The Cocoa Health and Extension Division (CHED) of Ghana Cocoa Board formerly CSSVD and Cocoa Services Division has had a chequered history since its establishment in 1945. The Cocoa Swollen Shoot Virus Disease (CSSVD) was first reported in the 1930's in the Eastern Region and has since spread throughout the cocoa growing regions in the country. the government realizing the serious threat that the disease posed to the industry, set up the Cocoa Division as a Unit under the then Department of Agriculture to control the CSSVD and cocoa pests.

The government also created cocoa stations where seeds were multiplied, seedlings raised and farmers educated on the corect method of cocoa cultivation. In 1962 when the disease was fairly under control and location of CSSVD outbrreaks had been identified, the Cocoa Division was disbanded and the control of the disease was was passed on to cocoa farmers under the United Ghana Farmers Co-operatives (UGFC) with the withdrawal of grant payments been made under the various control schemes but this did not work. Cocoa Division was, therefore, reconstituted in 1964/65 when it became evident that the farmers could not handle the disease control programme.

In 1972, Cocoa Division was brought under the Ministry of Cocoa Affairs and was renemed Cocoa Production Division. Cocoa Extension which was under the Ministry of Agriculture until 1972 was also transferred to the newly created Ministry of Cocoa. In July 1979, when the Ministry of Cocoa Affairs was dissolved, Cocoa Production Division was placed under the management of the Ghana Cocoa Board (COCOBOD). Following a major restructuring exercise of Ghana Cocoa Board, its Subsidiaries and Divisions in 1985, the Cocoa Production Division was renamed Cocoa Services Division (CSD), with three clear functions:

  • To control the spread of Cocoa Swollen Shoot Virus Disease (CSSVD)
  • To produce and supply hybrid seed pods to farmers (cocoa agronomy)
  • To educate farmers on approved agronomic and cultural practices in cocoa cultivation (cocoa extension).

    In response to the recommendations made by consultants and other working groups, the government decided to unify cocoa extension with Ministry of Food and Agriculture (MOFA) Extension services in 1998. Consequently, cocoa extension was ceded to MOFA in the year 2000 Cocoa Services Division was dissolved thereafter and two units, namely, the Cocoa Swollen Shoot Virus Disease Control Unit (CSSVD) and Seed Production Unit (SPU) were created in January 2001 to control and replant diseased cocoa farms and produce hybrid cocoa seed for farmers respectively. Following serious concerns from farmers and other stakeholders for effective and efficient extension system for cocoa farmers, the Public Private Partnership in Cocoa Extension, which is coordinated by CSSVDCU came into being in early 2010 In April 2014, the CSSVD-CU was upgraded to a Division and renamed the Cocoa Health and Extension Division’s new mandates.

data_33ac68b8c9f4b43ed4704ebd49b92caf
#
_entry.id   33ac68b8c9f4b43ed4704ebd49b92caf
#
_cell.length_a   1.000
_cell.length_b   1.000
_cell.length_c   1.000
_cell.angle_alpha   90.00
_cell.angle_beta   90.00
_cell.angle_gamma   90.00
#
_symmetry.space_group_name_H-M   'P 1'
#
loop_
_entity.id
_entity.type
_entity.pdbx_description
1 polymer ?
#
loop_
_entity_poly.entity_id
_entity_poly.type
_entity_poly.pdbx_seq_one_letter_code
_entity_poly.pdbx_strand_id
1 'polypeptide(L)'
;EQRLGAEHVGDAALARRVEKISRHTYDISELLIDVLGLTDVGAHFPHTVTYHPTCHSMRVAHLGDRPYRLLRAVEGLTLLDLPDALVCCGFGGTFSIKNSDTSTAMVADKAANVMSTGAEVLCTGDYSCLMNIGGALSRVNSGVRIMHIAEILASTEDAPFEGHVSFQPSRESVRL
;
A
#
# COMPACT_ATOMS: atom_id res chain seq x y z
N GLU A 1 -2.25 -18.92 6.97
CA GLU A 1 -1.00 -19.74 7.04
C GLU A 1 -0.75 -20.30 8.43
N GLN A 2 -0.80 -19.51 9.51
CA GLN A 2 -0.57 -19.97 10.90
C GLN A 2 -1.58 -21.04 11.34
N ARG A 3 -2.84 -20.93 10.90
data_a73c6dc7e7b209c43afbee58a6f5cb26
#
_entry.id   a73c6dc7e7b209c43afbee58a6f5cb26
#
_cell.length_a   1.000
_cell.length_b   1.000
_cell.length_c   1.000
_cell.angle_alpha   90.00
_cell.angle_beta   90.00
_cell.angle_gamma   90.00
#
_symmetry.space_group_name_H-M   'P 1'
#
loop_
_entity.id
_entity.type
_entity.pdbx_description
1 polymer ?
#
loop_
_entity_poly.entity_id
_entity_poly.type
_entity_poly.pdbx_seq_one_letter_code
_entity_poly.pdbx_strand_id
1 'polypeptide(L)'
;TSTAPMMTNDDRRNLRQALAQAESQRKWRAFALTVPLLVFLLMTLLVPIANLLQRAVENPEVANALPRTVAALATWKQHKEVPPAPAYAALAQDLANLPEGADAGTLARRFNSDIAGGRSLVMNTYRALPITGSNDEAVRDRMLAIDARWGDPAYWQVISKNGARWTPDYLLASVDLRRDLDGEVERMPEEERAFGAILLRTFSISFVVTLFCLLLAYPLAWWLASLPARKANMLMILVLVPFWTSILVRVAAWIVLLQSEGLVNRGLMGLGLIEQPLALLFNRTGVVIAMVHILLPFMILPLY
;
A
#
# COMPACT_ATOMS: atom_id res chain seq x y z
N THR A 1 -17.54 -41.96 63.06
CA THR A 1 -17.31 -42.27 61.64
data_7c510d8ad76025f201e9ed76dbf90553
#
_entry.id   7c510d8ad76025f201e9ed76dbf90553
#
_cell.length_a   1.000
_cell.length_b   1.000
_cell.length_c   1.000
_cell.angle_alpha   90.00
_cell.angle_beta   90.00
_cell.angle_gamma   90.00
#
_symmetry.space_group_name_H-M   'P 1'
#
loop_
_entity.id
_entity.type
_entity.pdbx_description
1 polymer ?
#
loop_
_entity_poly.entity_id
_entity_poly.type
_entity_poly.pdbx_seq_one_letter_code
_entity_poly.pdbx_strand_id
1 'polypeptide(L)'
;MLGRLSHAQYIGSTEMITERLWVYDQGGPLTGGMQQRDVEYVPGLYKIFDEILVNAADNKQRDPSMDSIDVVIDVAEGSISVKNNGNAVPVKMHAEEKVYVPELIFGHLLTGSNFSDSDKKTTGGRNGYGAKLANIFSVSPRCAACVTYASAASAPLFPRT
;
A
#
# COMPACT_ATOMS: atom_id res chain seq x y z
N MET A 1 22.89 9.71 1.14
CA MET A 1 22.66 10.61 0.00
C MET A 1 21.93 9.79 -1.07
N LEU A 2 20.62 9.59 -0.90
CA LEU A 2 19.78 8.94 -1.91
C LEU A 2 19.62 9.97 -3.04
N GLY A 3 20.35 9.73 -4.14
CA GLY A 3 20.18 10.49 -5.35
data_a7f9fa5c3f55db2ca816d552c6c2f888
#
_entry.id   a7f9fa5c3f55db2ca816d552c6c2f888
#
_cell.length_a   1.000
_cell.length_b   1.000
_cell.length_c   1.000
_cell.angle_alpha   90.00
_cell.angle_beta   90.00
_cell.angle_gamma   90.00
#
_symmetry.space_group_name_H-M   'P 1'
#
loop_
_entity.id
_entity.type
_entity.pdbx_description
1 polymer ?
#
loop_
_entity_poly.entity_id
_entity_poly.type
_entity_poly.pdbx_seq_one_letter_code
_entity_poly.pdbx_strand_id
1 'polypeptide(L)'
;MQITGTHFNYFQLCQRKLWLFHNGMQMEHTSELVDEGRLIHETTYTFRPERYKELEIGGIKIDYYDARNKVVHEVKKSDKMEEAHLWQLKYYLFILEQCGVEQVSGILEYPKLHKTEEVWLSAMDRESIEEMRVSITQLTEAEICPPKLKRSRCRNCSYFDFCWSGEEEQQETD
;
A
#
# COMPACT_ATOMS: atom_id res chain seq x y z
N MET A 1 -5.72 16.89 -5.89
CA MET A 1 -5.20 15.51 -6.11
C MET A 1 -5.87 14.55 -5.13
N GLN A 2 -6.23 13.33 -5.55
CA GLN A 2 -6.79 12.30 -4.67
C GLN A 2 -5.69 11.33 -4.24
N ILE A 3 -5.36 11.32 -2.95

Mission

    The mission of CHED is to control the spread of cocoa swollen shoot virus and black pod diseases, assist farmers to replant their treated and died out farms with improved cocoa varieties in all cocoa growing areas of the country; pursue effective pests control programmes as well as provide back-up extension services and technology to meet the technical needs of old and new cocoa farmers.

    Objective

  • Sectoring and surveying all cocoa areas to identify cocoa swollen shoot virus disease infected farms.
  • Adopt modern technology to reduce the cycle of sectoring and surveying to facilitate early detection and treatment of diseased farms.
  • Assist farmers to replant their treated farms with improved and recommended cocoa varieties which are high yielding, disease tolerant and early bearing.
  • Encourage and assist communities and individuals to raise cocoa seedlings to augment supplies from SPD
  • Generate data on the distribution of cocoa varieties and age classes and produce relevant maps to assist planning
  • Monitor activities of field staff and farmers to ensure that best labor and agronomic practices are adopted Organize regular farmers educational and sensitization programmes using efficient and cost effective methods Adopt reasonable and legal means to mitigate farmers opposition to the treatment of infected farms.